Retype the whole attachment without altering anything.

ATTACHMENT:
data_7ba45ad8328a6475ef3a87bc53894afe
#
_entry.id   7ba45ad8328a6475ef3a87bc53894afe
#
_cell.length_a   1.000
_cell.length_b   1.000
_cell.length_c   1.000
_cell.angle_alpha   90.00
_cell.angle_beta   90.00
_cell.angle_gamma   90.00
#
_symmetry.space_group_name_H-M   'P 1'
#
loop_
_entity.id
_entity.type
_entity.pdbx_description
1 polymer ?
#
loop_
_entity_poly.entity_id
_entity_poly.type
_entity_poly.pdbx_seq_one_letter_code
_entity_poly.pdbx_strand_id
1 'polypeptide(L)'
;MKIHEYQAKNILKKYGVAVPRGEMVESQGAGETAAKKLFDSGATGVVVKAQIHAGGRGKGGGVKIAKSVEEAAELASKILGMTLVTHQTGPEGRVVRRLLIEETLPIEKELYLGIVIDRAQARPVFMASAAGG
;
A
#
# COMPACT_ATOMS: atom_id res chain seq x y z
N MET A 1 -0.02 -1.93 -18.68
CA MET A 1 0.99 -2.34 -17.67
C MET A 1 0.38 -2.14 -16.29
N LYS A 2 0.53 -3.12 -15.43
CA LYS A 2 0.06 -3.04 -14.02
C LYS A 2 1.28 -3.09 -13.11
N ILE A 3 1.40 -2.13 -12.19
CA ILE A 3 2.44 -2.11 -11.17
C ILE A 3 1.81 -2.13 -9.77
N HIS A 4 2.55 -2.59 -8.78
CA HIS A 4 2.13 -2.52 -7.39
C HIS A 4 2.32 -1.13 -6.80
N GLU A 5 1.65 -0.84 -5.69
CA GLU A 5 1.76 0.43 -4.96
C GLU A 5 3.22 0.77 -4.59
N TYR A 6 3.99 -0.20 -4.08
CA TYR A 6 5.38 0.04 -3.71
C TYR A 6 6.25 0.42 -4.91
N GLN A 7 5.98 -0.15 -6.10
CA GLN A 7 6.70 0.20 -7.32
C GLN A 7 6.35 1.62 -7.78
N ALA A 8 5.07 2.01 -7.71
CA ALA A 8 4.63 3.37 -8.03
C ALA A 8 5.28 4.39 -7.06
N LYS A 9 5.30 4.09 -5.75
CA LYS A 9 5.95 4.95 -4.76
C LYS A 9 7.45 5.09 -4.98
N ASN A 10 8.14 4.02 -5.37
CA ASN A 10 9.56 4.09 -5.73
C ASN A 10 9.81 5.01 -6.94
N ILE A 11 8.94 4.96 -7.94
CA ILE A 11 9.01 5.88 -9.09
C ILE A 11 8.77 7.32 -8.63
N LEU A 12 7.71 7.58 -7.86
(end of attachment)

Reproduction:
data_7ba45ad8328a6475ef3a87bc53894afe
#
_entry.id   7ba45ad8328a6475ef3a87bc53894afe
#
_cell.length_a   1.000
_cell.length_b   1.000
_cell.length_c   1.000
_cell.angle_alpha   90.00
_cell.angle_beta   90.00
_cell.angle_gamma   90.00
#
_symmetry.space_group_name_H-M   'P 1'
#
loop_
_entity.id
_entity.type
_entity.pdbx_description
1 polymer ?
#
loop_
_entity_poly.entity_id
_entity_poly.type
_entity_poly.pdbx_seq_one_letter_code
_entity_poly.pdbx_strand_id
1 'polypeptide(L)'
;MKIHEYQAKNILKKYGVAVPRGEMVESQGAGETAAKKLFDSGATGVVVKAQIHAGGRGKGGGVKIAKSVEEAAELASKILGMTLVTHQTGPEGRVVRRLLIEETLPIEKELYLGIVIDRAQARPVFMASAAGG
;
A
#
# COMPACT_ATOMS: atom_id res chain seq x y z
N MET A 1 -0.02 -1.93 -18.68
CA MET A 1 0.99 -2.34 -17.67
C MET A 1 0.38 -2.14 -16.29
N LYS A 2 0.53 -3.12 -15.43
CA LYS A 2 0.06 -3.04 -14.02
C LYS A 2 1.28 -3.09 -13.11
N ILE A 3 1.40 -2.13 -12.19
CA ILE A 3 2.44 -2.11 -11.17
C ILE A 3 1.81 -2.13 -9.77
N HIS A 4 2.55 -2.59 -8.78
CA HIS A 4 2.13 -2.52 -7.39
C HIS A 4 2.32 -1.13 -6.80
N GLU A 5 1.65 -0.84 -5.69
CA GLU A 5 1.76 0.43 -4.96
C GLU A 5 3.22 0.77 -4.59
N TYR A 6 3.99 -0.20 -4.08
CA TYR A 6 5.38 0.04 -3.71
C TYR A 6 6.25 0.42 -4.91
N GLN A 7 5.98 -0.15 -6.10
CA GLN A 7 6.70 0.20 -7.32
C GLN A 7 6.35 1.62 -7.78
N ALA A 8 5.07 2.01 -7.71
CA ALA A 8 4.63 3.37 -8.03
C ALA A 8 5.28 4.39 -7.06
N LYS A 9 5.30 4.09 -5.75
CA LYS A 9 5.95 4.95 -4.76
C LYS A 9 7.45 5.09 -4.98
N ASN A 10 8.14 4.02 -5.37
CA ASN A 10 9.56 4.09 -5.73
C ASN A 10 9.81 5.01 -6.94
N ILE A 11 8.94 4.96 -7.94
CA ILE A 11 9.01 5.88 -9.09
C ILE A 11 8.77 7.32 -8.63
N LEU A 12 7.71 7.58 -7.86